An exchange rate is normally considered to be undervalued when it is below its purchasing power parity.


A colloquial term for reversing a transaction. e.g. a spot sale by means of a forward purchase or, if done in error, a spot purchase.

Unit of Account

A device designed to provide a consistent value with varying currencies. e.g. ECU and SDR.

Up Tick

A transaction executed at a price greater than the previous transaction.


Valeur Compensee

(French) Payments are said to be "valeur compensee" when payment by one party in one centre, and settlement by the other party in another centre, takes place on the same day.

Value Date

For exchange contracts, it is the day on which the two contracting parties exchange the currencies which are being bought or sold. For complete description see the chapter on trading. For a spot transaction, it is two business banking days forward in the country of the bank providing quotations which determines the spot value date. The only exception to this general rule is the spot day in the quoting centre coinciding with a banking holiday in the country(ies) of the foreign currency(ies). The value date then moves forward a day. The enquirer is the party who must make sure that the spot day coincides with the one applied by the respondent. The forward months maturity must fall on the corresponding date in the relevant calendar month. If the one month date falls on a non-banking day in one of the centers, then the operative date would be the next business day that is common. The adjustment of the maturity for a particular month does not affect the other maturities that will continue to fall on the original corresponding date if they meet the open day requirement. If the last spot date falls on the last business day of a month, the forward dates will match this date by also falling due on the last business day. Also referred to as maturity date.

Value Spot

Normally settlement for two working days from the date the contract is entered into.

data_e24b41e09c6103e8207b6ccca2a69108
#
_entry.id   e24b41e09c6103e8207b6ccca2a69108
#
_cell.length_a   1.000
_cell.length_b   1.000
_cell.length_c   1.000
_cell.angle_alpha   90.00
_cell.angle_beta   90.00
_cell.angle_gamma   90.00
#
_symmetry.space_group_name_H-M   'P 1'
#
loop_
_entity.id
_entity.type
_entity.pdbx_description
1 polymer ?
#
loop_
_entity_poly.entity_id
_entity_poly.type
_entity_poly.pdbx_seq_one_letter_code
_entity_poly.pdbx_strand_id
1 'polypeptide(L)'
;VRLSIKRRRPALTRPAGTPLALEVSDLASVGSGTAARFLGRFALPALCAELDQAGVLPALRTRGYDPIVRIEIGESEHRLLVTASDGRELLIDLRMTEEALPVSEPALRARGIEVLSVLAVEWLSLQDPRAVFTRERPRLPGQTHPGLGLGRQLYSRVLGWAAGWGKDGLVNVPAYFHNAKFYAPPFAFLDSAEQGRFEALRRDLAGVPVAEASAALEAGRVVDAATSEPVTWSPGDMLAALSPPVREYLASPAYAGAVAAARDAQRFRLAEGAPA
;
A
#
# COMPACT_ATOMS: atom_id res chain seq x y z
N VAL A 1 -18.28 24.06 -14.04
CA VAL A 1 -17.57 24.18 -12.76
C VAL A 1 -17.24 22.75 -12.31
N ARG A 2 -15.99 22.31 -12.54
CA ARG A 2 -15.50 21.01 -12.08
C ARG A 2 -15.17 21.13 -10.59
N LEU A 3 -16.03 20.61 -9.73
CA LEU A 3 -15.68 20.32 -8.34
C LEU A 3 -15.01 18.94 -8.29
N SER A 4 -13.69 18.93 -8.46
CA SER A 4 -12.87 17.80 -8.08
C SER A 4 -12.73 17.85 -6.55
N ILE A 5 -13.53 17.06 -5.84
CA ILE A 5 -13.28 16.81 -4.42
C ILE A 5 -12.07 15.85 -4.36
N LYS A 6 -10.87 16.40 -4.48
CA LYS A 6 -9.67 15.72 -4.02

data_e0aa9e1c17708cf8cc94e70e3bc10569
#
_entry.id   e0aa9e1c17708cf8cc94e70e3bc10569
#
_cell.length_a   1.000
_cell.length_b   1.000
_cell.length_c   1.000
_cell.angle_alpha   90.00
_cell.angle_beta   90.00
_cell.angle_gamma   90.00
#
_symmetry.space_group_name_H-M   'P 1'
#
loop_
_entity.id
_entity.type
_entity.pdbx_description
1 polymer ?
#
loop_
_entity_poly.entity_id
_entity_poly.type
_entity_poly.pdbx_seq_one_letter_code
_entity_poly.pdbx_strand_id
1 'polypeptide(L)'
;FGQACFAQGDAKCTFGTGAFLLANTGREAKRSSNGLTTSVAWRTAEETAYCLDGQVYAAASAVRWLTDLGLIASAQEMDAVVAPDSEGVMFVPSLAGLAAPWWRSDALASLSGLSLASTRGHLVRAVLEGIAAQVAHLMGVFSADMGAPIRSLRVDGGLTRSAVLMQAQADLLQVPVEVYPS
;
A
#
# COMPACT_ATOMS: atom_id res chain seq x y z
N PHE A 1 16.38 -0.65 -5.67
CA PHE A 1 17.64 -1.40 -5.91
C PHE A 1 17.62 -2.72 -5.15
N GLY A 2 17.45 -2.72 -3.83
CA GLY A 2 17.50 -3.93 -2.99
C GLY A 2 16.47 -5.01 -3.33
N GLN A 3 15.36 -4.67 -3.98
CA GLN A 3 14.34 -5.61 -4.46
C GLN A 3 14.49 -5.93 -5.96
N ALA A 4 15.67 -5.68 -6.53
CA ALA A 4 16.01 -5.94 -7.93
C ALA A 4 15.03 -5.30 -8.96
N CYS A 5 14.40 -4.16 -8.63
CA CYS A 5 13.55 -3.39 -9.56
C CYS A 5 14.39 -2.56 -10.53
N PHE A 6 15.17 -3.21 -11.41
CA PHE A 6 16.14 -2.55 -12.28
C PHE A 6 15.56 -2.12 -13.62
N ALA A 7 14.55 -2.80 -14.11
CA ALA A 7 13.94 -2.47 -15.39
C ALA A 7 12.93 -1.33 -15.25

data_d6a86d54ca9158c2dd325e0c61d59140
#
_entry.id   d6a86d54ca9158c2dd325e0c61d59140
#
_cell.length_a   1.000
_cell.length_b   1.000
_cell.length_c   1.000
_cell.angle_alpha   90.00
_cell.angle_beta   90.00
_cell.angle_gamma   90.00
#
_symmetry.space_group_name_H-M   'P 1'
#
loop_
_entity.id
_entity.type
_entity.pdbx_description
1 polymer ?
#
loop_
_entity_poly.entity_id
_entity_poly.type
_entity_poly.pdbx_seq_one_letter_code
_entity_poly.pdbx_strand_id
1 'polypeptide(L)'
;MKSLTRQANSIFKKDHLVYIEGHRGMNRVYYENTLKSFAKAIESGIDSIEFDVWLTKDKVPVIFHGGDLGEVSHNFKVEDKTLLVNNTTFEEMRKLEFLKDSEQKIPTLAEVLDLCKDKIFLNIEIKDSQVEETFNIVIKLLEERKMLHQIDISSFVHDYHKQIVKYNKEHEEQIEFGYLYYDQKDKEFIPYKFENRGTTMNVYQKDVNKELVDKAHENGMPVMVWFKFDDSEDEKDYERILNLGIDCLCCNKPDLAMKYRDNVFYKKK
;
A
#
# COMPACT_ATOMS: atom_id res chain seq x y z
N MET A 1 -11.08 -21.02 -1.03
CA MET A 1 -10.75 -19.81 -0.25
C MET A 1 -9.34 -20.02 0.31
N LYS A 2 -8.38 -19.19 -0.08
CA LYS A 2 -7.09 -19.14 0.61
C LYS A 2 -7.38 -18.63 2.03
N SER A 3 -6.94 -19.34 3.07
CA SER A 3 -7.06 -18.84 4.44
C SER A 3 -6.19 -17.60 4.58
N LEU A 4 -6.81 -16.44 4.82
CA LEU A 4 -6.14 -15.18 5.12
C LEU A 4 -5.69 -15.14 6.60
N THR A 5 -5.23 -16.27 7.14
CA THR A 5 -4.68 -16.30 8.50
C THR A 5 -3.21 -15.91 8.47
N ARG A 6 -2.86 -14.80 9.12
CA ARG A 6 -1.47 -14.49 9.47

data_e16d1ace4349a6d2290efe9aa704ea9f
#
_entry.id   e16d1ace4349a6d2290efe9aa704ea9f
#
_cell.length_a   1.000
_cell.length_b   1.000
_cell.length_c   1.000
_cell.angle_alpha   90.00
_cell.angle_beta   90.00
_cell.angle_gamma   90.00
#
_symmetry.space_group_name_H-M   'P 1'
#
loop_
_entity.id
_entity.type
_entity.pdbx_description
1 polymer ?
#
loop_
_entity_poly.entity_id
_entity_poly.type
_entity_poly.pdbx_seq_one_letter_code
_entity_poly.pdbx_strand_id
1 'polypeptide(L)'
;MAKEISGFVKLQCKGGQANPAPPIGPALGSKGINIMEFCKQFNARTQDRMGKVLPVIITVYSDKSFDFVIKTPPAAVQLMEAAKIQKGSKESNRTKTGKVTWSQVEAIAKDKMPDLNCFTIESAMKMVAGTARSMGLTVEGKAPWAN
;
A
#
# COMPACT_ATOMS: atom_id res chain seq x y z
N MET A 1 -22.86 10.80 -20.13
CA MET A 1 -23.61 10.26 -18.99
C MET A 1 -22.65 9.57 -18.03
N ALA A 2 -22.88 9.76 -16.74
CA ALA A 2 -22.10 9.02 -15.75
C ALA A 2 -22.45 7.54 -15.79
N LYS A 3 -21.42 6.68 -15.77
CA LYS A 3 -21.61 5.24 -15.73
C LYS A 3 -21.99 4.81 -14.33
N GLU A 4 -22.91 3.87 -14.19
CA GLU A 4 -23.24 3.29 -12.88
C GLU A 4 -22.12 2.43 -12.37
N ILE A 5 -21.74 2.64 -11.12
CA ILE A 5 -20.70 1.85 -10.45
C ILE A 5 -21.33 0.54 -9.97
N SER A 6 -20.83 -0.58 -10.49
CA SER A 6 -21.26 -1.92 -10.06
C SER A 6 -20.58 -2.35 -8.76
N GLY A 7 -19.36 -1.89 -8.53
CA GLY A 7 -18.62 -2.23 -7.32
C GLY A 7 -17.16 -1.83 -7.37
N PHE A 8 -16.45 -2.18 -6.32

Value Today

Transaction executed for same day settlement; sometimes also referred to as "cash transaction"


A simple option whose terms and conditions do not include any provisions other than exercise style, expiry and strike. To compare with exotic options which have additional terms.

Variation Margin

Funds required to be deposited by a client when a price movement has caused funds to fall below the stipulated percentage of the value of the contract.


Expresses the price change of an option for a one per cent change in the implied volatility.

Velocity of Money

The speed with which money circulates, or turnover in the economy. It is calculated as the annual national income; average money stock in the period.

Vertical (Bear or Bull) Spread

The sale of an option with a high exercise price and the purchase (in the case of a bull), or the sale (in the case of a bear), of an option with a lower exercise price. Both options will have the same expiration date.


A measure of the amount by which an asset price is expected to fluctuate over a given period. Normally measured by the annual standard deviation of daily price changes (historic). Can be implied from futures pricing, implied volatility.

Vostro Account

A local currency account maintained with a bank by another bank. The term is normally applied to the counterparty’s account from which funds may be paid into or withdrawn as a result of a transaction.


Wholesale Money

Money borrowed in large amounts from banks and institutions rather than from small investors.

Wholesale Price Index

Measures changes in prices in the manufacturing and distribution sector of the economy, and tends to lead the consumer price index by 60 to 90 days. The index is often quoted separately for food and industrial products.

Working Balance

Discretionary element in the monetary reserves of a central bank.

Working day

A day on which the banks in a currency’s principal financial center are open for business. For FX transactions, a working day only occurs if the banks in both currencies financial centers are open (all relevant currency centers in the case of a cross).

World Bank

A bank made up of members of the IMF whose aim is to assist in the development of member states by making loans where private capital is not available.


The seller of a position. Also known as the grantor of the trade. "Writing a Currency" is to sell it.



Slang for milliard, one thousand million (1 European milliard = 1 US billion = 1,000 million).

Yield Curve

The graph showing changes in yield on instruments depending on time to maturity. A system originally developed in the bond markets is now broadly applied to various financial futures. A positive sloping curve has lower interest rates at the shorter maturities, and higher at the longer maturities. A negative sloping curve has higher interest rates at the shorter maturities.



Certificate issued by the Bank of England to "discount houses" in lieu of stock certificates to facilitate their dealing in the short dated gilt edge securities.

Zero Coupon Bond

A bond that pays no interest. The bond is initially offered at a discount to its redemption value.